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Penn Alexander protest, people lined up, closing, school, parents, petitions Credit: Amanda Suarez , Amanda Suarez

After several days of speculation, the School District of Philadelphia officially confirmed that the waitlist system for the Penn Alexander School will be undergoing significant changes.

“There are changes to the practices of maintaining … a historical waiting list,” said district spokesperson Fernando Gallard. The waitlist will expire every year on June 30, he said, and will be repopulated each year during registration. Each year, students will be placed on the waitlist in the order that they register for the school.

Students who were on the waitlist before July 1 of this year will retain their place in the future ahead of students who register later.

Gallard said the school district will officially communicate the decision to residents by sending a letter to parents of students on the waitlist to see whether they wish to remain on the list.

“We want to make sure that we have the same practices in all our schools,” Gallard said. “There were a lot of things in Penn Alexander that were different from all of our other schools.”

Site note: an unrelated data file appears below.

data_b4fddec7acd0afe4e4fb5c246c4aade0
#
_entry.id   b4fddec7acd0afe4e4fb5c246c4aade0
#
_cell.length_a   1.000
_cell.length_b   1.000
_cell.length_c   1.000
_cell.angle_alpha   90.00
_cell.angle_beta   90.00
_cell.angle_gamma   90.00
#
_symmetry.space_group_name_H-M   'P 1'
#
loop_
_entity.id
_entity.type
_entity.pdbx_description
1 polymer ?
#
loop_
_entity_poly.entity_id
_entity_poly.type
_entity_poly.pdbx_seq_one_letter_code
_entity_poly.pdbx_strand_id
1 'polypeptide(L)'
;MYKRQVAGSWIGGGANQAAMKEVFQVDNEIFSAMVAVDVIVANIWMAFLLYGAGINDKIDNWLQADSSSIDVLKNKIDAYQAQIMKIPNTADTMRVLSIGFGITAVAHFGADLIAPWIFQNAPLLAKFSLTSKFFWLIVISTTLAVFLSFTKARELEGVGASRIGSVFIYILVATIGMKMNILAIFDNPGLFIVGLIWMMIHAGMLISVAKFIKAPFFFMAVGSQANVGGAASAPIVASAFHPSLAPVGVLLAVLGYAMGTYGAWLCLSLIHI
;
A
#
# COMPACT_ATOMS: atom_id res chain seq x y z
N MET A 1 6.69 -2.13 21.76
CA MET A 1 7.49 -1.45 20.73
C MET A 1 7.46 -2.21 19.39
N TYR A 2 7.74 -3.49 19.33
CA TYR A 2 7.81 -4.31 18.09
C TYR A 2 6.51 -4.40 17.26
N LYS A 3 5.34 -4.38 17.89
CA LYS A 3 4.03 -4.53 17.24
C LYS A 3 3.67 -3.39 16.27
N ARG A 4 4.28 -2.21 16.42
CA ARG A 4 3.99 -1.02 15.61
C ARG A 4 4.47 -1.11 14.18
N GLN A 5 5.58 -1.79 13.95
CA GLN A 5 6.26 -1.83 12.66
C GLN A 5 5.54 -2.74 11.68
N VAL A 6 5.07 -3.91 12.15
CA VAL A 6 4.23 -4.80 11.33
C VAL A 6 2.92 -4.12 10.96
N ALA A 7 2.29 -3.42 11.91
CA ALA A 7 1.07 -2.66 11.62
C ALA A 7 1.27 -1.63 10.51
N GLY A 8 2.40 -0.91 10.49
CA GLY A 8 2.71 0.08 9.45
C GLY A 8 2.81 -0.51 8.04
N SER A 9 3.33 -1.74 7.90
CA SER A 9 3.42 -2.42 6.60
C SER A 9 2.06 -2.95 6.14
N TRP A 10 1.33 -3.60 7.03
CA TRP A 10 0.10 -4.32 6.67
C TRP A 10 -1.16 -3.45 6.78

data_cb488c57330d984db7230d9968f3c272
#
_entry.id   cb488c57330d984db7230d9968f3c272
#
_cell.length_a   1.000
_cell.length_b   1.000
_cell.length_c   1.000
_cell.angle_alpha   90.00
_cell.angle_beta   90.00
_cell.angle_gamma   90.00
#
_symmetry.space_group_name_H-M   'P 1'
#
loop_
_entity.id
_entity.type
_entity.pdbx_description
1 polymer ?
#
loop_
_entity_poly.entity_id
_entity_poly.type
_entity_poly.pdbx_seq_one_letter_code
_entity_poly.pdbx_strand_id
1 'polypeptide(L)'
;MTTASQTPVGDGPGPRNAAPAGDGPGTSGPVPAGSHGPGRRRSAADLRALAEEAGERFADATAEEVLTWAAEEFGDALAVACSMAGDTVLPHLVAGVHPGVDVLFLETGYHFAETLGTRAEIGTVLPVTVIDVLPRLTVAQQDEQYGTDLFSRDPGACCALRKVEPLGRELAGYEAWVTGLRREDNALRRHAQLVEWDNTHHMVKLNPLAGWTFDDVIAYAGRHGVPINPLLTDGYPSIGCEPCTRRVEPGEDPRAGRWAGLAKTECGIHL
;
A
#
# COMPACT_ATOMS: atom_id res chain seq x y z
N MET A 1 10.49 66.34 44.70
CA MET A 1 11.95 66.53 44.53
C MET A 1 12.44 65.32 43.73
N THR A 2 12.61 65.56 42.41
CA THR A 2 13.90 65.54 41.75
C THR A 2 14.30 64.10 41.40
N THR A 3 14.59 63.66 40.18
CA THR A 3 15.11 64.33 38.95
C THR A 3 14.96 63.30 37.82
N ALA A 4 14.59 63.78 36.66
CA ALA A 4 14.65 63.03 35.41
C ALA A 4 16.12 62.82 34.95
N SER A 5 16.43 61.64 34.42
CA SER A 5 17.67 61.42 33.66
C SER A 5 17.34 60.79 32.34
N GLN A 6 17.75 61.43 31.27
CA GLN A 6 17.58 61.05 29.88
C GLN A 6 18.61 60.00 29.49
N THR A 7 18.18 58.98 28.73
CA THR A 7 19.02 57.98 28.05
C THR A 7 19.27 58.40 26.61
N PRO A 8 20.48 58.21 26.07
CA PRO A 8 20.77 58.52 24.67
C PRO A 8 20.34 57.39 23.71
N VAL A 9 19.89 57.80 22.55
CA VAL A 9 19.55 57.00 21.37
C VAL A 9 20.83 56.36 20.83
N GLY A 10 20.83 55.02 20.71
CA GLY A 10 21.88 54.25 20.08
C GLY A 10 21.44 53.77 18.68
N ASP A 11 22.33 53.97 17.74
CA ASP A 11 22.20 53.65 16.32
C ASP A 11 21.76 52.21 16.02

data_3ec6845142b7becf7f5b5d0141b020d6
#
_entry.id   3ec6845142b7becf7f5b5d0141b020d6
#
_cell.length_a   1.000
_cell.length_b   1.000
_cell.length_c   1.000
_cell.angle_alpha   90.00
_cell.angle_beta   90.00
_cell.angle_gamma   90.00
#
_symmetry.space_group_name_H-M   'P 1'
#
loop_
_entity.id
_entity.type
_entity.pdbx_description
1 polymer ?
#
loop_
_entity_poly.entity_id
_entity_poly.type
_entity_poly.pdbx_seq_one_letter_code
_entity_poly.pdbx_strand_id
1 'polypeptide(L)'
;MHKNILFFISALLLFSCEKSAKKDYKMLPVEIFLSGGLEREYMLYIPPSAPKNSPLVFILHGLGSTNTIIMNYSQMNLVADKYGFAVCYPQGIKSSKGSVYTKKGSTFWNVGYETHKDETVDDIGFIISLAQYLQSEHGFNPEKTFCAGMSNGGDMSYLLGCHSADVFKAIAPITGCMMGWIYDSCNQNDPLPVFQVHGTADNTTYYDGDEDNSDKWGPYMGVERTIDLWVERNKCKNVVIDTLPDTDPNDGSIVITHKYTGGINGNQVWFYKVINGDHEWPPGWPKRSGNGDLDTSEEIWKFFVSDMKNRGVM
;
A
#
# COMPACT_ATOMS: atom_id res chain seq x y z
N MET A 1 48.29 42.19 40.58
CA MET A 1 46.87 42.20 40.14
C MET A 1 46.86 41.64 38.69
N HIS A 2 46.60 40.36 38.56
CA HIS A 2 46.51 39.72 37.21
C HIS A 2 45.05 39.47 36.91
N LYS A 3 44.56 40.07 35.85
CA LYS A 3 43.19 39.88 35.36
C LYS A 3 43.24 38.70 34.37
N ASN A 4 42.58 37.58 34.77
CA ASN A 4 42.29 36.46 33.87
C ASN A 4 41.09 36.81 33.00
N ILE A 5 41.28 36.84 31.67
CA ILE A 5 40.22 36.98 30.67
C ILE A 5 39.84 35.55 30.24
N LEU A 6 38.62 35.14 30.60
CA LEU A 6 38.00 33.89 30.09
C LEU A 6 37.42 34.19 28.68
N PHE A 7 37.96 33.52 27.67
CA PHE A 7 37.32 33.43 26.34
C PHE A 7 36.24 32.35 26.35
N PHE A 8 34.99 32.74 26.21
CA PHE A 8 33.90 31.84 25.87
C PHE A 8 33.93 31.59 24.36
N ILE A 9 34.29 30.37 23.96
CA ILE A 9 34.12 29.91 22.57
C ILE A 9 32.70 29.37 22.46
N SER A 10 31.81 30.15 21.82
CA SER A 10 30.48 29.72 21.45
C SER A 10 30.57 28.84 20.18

The new system will match systems at other schools in the district with waitlists, such as J.R. Masterman High School and Central High School.

Penn Alexander declined to comment on the change.

The West Philly Local report’s sole source was Terrilyn McCormick, chair of Penn Alexander’s School Advisory Council. McCormick did not respond to messages left on her home phone over a period of two days.

The alteration is Penn Alexander’s second this year — the school suddenly changed to a lottery system on Jan. 18 after its first-come, first-serve system caused parents to line up days in advance to register their children for kindergarten.

In January, school officials made the announcement the Friday night before Penn Alexander’s official registration date as parents lined Locust Street, some huddled in tents and others clustered around small torches to beat the cold weather. Later in the night, Gallard himself came down to the school to speak to the parents and take questions.

Even before the Jan. 18 lottery change, Penn Alexander’s admissions policies had sparked ire. In 2011, the school announced it would no longer accept all students within its geographical zone due to overcrowding. The following October, parents submitted a petition with over 450 signatures to the Penn administration arguing that the University should take a more active role in solving the overcrowding.

Penn currently provides $1,330 per student to Penn Alexander — a total of about $700,000 per year. Last year, the University decided to fund an additional kindergarten class.

Staff writer Bryce Arbour contributed reporting.

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